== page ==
A caddy from the family tree

A caddy from the family tree

Golf : Phil Mickelson had a rare day of fun with his brother carrying his bag on the course

A caddy from the family tree

Phil Mickelson approached his bag for a golf ball to give to a volunteer and saw his younger brother, Tim, surrounded by reporters. Feigning disappointment, Phil Mickelson said, “There are more reporters for you than me.”

Tim Mickelson, a former golf coach who now manages one of his former collegiate players, Jon Rahm, is accustomed to operating in his brother’s shadow. But not in quite the way he did the other day. After three holes of Phil Mickelson’s second round at the World Golf Championships event at Club de Golf Chapultepec in Mexico, he summoned his brother from the gallery to caddie for him after his longtime bagman, Jim Mackay, became too ill with a stomach ailment to continue.

“I had a lot of fun with my brother,” Mickelson said, adding: “He gives me the needle, but I think that’s so funny. It keeps me relaxed.”

Mackay, who is known by his nickname, Bones, relinquished the bag on the 13th hole. Mickelson carded his only bogey of the round on the next hole but wisely refrained from blaming his caddie for the earlier results.

Mickelson’s new caddie had an up-close look at his brother’s wizardry on their 11th hole when, after finding the rough on the far side of the cart path on the 387-yard par-4 hole, Mickelson hit a rainbow flop shot through a small gap in the trees.

Nearly any other golfer would have tried to hit a low shot toward the pin to avoid the branches, but not Mickelson. And his brother knew better than to open his mouth after he saw Mickelson look skyward upon arriving at his ball.

“I’ve seen him play long enough so I knew that’s exactly what he was going to do,” Tim Mickelson said, adding: “He had a gap about the size of that flag, about 6 feet. And he hit it just barely too fat or otherwise it would have been perfect.”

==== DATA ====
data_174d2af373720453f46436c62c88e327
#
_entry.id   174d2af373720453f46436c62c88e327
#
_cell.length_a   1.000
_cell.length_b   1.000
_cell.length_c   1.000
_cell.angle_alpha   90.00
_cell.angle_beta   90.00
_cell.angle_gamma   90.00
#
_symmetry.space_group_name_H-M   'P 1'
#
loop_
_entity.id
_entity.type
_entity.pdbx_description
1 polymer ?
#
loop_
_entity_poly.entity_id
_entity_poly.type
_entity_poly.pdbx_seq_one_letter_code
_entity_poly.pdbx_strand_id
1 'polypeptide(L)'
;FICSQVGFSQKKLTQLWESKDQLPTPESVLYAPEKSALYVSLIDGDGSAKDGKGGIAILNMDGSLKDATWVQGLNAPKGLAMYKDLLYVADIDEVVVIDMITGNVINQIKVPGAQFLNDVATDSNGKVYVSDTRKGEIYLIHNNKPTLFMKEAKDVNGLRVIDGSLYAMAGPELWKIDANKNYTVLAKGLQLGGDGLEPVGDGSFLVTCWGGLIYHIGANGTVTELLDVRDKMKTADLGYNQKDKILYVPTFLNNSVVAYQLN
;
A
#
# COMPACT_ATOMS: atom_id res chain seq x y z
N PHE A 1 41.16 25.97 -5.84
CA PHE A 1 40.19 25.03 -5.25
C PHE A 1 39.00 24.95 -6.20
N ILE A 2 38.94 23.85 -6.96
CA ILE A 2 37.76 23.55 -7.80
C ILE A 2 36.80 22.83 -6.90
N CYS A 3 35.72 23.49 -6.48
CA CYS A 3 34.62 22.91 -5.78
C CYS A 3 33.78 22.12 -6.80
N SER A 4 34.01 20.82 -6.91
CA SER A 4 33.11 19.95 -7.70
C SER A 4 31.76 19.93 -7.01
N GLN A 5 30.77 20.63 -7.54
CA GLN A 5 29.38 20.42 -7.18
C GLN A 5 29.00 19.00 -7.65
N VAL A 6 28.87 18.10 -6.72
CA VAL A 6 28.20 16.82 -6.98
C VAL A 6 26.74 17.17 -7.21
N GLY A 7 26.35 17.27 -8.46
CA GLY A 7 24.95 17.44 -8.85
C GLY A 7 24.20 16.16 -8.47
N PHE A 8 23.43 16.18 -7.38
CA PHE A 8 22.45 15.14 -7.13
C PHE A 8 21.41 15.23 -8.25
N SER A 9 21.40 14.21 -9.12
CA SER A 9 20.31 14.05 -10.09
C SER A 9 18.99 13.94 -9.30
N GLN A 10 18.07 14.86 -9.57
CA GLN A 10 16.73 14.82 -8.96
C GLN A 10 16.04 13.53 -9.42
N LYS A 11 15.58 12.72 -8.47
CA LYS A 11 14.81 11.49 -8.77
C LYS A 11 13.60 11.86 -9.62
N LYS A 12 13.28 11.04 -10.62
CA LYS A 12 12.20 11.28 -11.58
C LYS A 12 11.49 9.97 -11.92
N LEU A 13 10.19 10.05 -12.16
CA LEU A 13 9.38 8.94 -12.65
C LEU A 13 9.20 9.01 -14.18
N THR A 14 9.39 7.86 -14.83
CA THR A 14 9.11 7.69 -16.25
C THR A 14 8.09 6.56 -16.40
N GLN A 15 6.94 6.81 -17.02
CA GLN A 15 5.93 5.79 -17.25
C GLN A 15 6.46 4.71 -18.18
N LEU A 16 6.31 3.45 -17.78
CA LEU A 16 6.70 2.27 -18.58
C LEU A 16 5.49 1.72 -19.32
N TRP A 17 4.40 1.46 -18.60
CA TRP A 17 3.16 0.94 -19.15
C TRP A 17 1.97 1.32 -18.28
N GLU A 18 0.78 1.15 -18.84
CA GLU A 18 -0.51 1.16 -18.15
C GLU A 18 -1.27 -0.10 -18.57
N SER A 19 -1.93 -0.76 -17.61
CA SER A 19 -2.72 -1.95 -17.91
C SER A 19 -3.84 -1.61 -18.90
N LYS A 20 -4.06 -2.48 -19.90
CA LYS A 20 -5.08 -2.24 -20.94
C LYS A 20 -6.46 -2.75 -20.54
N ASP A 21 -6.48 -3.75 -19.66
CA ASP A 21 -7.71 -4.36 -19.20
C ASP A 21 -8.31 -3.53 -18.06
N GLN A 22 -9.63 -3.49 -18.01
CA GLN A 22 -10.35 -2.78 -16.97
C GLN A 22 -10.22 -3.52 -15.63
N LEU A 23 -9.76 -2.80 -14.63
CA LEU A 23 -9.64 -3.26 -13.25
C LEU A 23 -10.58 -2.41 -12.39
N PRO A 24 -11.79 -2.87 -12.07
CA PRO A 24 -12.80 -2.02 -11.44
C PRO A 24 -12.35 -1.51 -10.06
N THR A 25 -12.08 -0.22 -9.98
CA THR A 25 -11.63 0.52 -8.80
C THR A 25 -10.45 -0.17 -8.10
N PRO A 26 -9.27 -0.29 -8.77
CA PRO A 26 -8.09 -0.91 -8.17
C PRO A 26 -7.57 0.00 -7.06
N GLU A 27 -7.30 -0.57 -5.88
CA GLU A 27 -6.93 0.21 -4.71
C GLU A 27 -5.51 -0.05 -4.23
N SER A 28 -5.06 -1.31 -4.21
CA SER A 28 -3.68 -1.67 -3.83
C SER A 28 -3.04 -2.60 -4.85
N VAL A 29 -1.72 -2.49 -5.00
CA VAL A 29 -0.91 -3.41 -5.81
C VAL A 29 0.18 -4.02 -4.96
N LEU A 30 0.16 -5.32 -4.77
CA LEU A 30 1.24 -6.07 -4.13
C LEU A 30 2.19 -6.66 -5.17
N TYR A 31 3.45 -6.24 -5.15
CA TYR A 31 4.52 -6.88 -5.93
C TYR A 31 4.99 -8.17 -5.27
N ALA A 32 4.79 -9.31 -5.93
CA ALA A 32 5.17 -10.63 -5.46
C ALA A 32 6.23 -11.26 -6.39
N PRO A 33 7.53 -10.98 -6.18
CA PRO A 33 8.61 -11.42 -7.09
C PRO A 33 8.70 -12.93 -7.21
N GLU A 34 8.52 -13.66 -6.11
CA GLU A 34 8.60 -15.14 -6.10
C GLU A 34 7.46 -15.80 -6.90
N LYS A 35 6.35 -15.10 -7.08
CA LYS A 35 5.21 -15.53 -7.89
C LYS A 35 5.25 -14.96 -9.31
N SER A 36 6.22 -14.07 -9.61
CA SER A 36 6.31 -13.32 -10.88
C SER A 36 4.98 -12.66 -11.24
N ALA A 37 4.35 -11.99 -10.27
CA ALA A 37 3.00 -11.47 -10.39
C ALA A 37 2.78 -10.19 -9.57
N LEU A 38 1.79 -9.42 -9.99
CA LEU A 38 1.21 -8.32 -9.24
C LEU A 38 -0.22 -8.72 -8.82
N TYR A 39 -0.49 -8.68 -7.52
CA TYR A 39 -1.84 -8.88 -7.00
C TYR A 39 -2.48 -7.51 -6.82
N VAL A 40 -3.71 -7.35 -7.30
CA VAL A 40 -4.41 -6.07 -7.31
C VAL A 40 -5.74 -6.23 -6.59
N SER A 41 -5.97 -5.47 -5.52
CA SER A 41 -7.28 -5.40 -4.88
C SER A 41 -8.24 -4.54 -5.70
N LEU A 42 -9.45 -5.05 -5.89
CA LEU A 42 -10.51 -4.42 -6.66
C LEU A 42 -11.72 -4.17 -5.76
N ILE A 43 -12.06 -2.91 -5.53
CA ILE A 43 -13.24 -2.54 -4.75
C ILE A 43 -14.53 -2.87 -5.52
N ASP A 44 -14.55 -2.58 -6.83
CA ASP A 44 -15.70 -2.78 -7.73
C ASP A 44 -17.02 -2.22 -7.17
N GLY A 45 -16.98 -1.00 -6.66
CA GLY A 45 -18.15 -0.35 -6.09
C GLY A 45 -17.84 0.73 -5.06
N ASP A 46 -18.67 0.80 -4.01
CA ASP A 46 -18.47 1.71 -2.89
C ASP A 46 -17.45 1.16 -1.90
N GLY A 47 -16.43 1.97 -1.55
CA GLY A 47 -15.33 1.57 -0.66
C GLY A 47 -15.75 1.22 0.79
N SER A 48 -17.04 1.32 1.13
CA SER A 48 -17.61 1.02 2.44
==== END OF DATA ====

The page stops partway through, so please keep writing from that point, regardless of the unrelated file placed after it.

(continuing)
From where his flop shot landed, Phil Mickelson got up and down to salvage par. He was less sure of what to do on the par-3 seventh when he was in between an 8- and a 9-iron off the tee. Would Mackay have been a help in that situation? He seems to know Mickelson so well that he can not only finish his sentences, but read his thought bubbles.

Mackay’s connection with Mickelson, honed over nearly 600 tournaments together since Mickelson turned pro in 1992, probably would not have made a difference there, Mickelson said. He chose the 8-iron and hit it past the pin, but salvaged par.

“Bones is irreplaceable because he’s so good at what he does, and we’ve worked together for 25 years now, so we just have this intricate rapport,” said Mickelson, who added that if Mackay had to take a sick day, he had picked an ideal tournament. Because it is the first year the event is being held at Chapultepec, Mackay had no insider knowledge or past memories to share with Mickelson as he usually does.

“I’m less reliant on him here, whereas at Augusta it would have been catastrophic,” Mickelson said, referring to the site of the Masters, “because we have so much history on that golf course over the years, so many shots that he’s documented, how far each club has gone and where we want to be and not be.”

Mickelson’s brother knew his place. “Well, he’s never listened to me on the course or off the course, so nothing is going to change,” Tim Mickelson said with a laugh. He added, “We both made sure we did the numbers, and then it was up to him to figure out stuff.”

Mickelson’s brother expected Mackay back as soon as the third round, and he was fine with that. “Trust me, I don’t want Bones’ job,” he said, adding: “I have a whole new respect. Every hole seems uphill.”